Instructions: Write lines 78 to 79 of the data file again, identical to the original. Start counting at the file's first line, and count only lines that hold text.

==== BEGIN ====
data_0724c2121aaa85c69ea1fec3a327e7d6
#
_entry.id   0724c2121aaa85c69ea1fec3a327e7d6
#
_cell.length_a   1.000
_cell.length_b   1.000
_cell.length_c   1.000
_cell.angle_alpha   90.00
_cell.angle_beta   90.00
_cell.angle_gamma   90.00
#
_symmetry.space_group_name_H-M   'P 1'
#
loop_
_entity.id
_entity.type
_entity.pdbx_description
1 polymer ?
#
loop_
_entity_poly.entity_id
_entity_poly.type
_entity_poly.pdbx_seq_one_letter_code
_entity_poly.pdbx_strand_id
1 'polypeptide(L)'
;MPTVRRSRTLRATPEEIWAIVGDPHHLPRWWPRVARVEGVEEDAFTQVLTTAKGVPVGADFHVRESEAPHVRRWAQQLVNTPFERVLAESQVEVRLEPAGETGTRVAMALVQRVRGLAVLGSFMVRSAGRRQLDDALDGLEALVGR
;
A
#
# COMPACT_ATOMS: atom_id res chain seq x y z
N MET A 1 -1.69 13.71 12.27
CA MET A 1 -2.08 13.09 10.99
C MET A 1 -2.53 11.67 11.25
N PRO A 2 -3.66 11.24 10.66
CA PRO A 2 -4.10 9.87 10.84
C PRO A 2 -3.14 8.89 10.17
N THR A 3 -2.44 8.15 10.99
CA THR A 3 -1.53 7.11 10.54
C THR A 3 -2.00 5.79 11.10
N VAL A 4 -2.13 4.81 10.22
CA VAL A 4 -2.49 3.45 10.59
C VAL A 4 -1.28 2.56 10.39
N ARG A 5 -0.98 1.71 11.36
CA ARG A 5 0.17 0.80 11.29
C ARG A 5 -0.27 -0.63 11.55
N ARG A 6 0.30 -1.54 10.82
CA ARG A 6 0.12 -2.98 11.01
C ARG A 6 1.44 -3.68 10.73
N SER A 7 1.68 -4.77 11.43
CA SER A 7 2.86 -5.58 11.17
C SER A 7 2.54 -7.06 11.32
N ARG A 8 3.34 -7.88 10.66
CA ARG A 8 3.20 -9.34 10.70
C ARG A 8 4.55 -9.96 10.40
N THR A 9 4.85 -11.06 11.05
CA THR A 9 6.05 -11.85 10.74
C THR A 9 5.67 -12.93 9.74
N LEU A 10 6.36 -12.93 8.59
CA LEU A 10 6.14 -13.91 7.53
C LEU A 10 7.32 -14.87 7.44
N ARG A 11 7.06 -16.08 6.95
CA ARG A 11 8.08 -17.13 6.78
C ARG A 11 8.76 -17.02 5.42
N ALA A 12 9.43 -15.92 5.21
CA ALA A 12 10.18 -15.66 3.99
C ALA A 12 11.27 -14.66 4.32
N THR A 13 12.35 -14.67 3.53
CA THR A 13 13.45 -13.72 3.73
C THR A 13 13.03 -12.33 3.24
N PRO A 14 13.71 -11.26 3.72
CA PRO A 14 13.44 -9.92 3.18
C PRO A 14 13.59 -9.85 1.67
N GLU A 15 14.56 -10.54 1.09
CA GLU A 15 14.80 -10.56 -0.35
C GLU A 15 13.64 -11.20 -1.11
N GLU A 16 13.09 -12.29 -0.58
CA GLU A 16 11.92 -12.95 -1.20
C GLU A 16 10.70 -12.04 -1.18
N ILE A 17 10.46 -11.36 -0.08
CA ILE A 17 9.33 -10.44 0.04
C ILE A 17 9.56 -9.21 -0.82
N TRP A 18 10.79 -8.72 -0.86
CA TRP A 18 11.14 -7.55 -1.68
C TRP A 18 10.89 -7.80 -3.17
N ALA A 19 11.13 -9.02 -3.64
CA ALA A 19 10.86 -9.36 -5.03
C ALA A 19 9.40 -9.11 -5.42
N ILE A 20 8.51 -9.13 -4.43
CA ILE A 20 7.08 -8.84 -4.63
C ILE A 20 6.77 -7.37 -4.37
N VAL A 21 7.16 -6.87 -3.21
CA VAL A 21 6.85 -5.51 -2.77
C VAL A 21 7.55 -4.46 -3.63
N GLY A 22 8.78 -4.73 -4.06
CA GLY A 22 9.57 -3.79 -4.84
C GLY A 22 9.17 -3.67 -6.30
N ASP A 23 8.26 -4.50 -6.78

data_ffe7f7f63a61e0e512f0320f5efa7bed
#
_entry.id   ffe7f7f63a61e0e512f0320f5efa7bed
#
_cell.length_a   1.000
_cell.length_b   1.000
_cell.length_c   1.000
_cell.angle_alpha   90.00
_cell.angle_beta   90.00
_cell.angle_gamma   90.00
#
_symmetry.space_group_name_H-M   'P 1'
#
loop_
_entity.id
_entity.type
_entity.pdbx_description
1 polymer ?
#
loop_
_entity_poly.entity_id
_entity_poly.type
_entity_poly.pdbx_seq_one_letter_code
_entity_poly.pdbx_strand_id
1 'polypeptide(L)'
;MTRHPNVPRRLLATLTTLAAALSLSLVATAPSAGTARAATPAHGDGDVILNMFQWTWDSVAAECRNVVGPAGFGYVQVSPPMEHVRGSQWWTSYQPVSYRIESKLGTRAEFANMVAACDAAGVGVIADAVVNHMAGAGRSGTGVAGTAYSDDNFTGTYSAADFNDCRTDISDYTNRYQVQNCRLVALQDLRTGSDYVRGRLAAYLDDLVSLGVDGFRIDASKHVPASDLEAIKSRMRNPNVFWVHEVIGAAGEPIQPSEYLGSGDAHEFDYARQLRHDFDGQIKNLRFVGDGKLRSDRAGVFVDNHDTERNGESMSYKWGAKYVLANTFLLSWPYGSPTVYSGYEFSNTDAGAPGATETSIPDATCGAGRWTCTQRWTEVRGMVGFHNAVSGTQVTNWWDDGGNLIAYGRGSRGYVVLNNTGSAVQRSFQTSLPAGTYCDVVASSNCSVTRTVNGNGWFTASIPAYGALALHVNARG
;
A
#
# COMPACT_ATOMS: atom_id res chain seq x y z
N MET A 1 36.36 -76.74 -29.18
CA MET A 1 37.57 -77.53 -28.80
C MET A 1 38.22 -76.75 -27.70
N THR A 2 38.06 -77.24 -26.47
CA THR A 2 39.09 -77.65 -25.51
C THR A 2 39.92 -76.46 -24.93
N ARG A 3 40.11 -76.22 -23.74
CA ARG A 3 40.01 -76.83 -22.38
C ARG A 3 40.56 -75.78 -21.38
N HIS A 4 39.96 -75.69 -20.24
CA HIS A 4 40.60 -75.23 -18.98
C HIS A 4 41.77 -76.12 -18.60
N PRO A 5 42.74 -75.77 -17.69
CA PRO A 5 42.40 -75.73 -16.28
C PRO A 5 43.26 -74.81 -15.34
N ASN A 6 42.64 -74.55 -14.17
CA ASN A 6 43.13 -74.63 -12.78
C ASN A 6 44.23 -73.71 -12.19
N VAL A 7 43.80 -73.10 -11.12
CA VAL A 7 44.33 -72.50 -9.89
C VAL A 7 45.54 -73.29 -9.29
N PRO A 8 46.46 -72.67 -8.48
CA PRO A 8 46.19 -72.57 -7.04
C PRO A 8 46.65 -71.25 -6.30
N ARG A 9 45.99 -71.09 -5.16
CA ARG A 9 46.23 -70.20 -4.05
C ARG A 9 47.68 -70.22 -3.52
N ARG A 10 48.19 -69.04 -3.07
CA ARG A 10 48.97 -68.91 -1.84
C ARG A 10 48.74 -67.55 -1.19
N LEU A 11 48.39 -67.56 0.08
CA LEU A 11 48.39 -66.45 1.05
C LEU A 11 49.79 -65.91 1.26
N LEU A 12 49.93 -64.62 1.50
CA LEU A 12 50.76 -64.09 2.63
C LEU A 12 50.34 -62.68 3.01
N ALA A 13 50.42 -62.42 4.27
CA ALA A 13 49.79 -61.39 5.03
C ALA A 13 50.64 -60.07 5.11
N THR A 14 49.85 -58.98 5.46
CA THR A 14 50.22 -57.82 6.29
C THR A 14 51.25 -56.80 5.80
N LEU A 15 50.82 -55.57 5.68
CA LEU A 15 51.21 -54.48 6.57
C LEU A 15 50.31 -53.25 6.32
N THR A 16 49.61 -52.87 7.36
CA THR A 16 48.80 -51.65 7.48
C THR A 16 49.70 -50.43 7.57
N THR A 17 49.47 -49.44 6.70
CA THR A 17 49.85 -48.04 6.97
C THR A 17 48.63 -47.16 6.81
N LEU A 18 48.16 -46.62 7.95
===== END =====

C GLU A 16 10.70 -12.04 -1.18
N ILE A 17 10.46 -11.36 -0.08